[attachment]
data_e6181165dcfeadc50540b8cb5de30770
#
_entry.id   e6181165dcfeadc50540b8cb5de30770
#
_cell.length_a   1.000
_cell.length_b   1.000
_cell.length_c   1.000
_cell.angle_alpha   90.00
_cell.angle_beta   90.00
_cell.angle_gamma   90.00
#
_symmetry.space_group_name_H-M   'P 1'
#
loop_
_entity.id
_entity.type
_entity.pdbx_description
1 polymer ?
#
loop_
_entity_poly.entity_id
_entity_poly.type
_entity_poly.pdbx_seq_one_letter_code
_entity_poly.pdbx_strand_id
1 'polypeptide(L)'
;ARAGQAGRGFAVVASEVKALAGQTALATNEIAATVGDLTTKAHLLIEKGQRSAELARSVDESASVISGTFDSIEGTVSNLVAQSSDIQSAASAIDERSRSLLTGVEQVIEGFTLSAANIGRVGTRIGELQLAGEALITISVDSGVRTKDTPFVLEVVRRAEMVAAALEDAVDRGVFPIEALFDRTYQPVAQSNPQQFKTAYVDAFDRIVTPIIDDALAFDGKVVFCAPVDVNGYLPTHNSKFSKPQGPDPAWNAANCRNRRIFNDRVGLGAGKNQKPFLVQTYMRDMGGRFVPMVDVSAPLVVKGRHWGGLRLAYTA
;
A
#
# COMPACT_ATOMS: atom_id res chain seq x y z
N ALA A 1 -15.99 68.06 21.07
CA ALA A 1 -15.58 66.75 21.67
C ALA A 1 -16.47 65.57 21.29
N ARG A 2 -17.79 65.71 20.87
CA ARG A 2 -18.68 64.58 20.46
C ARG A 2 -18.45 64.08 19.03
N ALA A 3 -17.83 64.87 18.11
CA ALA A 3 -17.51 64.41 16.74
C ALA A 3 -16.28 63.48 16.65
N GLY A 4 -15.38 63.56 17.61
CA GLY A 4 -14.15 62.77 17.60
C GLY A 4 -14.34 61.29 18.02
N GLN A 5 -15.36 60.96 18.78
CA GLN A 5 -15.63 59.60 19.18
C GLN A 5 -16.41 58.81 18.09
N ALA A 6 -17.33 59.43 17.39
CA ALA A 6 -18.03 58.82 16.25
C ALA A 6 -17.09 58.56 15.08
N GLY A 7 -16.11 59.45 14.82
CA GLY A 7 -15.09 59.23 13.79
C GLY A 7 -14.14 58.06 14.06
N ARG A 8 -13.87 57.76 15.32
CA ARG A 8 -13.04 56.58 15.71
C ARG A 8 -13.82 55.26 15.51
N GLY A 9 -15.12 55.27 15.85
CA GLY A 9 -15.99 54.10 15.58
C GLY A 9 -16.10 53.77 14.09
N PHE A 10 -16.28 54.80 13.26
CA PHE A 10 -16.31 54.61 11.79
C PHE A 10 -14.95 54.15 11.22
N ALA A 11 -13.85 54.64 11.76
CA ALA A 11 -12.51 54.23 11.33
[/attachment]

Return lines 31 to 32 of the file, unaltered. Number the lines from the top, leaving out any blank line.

N ALA A 1 -15.99 68.06 21.07
CA ALA A 1 -15.58 66.75 21.67